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Election 2012: California locales to decide on tax increases
By Keith Goble, Land Line state legislative editor

Multiple communities in the Oakland and Los Angeles areas will decide Nov. 6 whether to boost sales tax rates to benefit various sources, including transportation.

Two Contra Costa County locales will ask voters whether to charge a little more for local purchases to help fix roads.

Ballots in the city of Moraga will include a question on whether to add a one-cent sales tax for the next 20 years. The increase sought through Measure K on the ballot would raise the tax rate on certain purchases from 8.25 percent to 9.25 percent to benefit local streets and other general town services.

The sales tax increase would not be applied to food, prescription drugs, professional services and rent.

Supporters say the tax increase would help the city of 16,000 address necessary road and street maintenance that is estimated at $25 million. They also refer to a finding that Moraga’s streets and roads rank 93rd out of 109 cities in the Bay Area.

The tax increase is estimated to raise $1 million annually.

In nearby Orinda, voters can decide on a half-cent sales tax on the purchase of goods and services. The increase would aid road repairs.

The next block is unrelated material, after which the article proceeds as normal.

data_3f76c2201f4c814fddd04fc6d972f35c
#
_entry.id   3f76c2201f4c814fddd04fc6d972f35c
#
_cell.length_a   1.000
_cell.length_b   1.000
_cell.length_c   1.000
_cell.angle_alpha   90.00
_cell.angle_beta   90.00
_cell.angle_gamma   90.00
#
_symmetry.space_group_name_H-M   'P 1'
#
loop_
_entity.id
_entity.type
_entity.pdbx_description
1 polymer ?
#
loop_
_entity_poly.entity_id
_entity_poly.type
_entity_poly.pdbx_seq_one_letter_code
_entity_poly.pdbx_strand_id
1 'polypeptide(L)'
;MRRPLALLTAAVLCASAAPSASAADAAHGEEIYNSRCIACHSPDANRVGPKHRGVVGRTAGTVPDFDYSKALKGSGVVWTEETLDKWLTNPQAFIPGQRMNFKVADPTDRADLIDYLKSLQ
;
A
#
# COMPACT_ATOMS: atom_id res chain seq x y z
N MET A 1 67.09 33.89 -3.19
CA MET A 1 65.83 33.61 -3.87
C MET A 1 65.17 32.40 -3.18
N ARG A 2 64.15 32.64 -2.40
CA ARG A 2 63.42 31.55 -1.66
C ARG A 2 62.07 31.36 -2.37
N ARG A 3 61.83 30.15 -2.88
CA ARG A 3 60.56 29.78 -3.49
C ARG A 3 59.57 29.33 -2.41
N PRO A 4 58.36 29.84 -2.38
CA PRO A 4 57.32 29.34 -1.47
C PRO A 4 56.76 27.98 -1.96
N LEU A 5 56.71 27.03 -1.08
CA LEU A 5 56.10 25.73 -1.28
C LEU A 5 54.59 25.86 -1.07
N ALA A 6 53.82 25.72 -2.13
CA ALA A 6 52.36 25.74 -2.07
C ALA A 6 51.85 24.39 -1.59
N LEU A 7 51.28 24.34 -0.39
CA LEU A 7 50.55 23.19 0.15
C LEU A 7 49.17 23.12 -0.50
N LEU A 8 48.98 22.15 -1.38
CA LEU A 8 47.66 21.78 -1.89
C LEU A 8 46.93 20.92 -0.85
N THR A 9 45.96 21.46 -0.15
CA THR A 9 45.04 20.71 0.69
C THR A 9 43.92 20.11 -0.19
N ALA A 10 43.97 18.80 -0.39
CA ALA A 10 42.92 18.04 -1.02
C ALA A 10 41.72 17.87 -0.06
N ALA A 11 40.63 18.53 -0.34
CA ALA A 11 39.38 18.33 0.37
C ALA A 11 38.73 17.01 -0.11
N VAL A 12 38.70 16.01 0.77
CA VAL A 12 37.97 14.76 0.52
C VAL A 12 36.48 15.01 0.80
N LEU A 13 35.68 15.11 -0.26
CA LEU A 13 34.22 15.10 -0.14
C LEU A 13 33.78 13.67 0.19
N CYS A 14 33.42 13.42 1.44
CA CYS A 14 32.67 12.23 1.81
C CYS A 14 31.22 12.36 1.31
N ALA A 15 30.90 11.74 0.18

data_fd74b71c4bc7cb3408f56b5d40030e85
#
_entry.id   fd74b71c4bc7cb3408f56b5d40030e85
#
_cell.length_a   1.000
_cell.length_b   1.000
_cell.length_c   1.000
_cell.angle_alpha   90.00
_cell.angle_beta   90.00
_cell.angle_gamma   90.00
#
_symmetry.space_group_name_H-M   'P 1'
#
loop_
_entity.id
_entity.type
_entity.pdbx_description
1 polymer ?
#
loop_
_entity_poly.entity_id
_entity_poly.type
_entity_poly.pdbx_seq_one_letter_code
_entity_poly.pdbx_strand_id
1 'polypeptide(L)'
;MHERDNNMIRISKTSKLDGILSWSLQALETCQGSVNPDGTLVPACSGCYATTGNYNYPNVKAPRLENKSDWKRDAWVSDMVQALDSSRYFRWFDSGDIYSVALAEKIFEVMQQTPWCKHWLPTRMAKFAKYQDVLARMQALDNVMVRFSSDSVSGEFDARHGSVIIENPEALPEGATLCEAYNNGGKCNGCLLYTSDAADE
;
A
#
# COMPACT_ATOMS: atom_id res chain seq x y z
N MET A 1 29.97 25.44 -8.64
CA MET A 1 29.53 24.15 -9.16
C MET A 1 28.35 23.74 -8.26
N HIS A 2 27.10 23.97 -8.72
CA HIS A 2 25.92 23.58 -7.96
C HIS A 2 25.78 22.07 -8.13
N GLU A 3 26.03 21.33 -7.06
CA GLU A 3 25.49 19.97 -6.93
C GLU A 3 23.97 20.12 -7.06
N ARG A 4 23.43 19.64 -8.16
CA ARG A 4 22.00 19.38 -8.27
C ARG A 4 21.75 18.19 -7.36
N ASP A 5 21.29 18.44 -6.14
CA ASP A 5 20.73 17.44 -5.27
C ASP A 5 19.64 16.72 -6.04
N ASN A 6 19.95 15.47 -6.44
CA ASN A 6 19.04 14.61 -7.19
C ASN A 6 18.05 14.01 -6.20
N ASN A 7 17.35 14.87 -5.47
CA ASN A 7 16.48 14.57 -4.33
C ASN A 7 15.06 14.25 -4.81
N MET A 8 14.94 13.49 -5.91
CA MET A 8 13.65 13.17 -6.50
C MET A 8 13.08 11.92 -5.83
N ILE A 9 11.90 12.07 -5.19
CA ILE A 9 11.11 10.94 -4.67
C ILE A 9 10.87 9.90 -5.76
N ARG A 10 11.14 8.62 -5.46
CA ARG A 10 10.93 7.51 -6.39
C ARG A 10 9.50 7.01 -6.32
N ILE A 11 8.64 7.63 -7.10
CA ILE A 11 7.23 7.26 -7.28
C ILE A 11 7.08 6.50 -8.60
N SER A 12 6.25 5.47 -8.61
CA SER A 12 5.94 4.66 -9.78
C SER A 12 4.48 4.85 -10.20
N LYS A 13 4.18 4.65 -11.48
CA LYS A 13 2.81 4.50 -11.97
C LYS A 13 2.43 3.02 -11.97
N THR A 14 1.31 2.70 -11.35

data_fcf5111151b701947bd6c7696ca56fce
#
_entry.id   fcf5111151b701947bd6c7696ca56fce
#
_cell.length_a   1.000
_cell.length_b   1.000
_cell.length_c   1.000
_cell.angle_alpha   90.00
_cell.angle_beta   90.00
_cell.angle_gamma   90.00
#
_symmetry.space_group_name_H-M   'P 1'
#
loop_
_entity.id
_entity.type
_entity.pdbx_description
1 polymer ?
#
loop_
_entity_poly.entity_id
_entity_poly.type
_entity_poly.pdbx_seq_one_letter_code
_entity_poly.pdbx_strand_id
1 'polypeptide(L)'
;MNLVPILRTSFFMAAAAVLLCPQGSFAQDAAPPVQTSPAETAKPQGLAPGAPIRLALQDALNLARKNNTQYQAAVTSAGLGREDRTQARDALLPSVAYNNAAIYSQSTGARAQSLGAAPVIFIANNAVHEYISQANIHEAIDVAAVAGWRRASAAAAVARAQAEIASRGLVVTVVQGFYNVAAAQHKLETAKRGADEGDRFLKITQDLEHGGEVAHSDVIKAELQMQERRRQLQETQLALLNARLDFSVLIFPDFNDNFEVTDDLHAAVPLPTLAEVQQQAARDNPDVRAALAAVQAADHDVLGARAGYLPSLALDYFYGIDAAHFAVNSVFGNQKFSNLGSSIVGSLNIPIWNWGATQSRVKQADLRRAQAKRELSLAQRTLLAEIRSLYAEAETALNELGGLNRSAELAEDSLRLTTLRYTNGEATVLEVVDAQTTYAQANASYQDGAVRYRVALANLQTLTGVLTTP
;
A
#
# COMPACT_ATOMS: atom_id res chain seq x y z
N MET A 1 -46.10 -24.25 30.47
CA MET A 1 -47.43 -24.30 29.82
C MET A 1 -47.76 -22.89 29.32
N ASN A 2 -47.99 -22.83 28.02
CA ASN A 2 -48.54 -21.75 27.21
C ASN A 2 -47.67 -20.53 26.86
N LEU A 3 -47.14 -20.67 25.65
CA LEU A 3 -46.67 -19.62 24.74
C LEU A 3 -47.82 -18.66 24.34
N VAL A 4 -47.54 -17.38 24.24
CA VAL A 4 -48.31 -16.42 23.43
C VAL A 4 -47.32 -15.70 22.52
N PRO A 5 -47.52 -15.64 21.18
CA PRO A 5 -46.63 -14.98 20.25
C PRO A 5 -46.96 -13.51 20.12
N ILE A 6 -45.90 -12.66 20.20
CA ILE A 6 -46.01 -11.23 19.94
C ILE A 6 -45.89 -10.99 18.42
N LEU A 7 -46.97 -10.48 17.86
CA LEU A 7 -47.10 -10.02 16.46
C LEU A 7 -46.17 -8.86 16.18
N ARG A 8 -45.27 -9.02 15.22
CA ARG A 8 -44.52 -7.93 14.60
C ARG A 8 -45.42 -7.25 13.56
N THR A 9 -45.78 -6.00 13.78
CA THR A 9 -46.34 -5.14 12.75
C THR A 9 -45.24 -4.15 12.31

Measure L is estimated to raise about $500,000 next year – an amount that will increase annually and generate about $6.7 million during the next decade.

Down the California coast in Los Angeles County three communities will cast ballots on increasing the local sales tax rate.

La Mirada voters will decide on a one cent sales tax increase that is supposed to be applied to roads. Specifically, revenue would be routed to the city’s general fund for the intended purpose of helping fix roads in the community of 48,800 people.

If approved, Measure I would increase the tax rate from 8.75 percent to 9.75 percent. It is estimated to raise about $5 million during the next five years.

Voters in Culver City will decide on a decade-long half-cent sales tax increase on goods and services in the town of 39,000. Measure Y would benefit police, fire, streets and more.

Ballots in the city of Commerce will include a question about a one-half cent sales tax increase. If approved, the additional revenue from Measure AA would benefit such sources that include road repair and maintenance.

For more 2012 election coverage from Land Line, click here.

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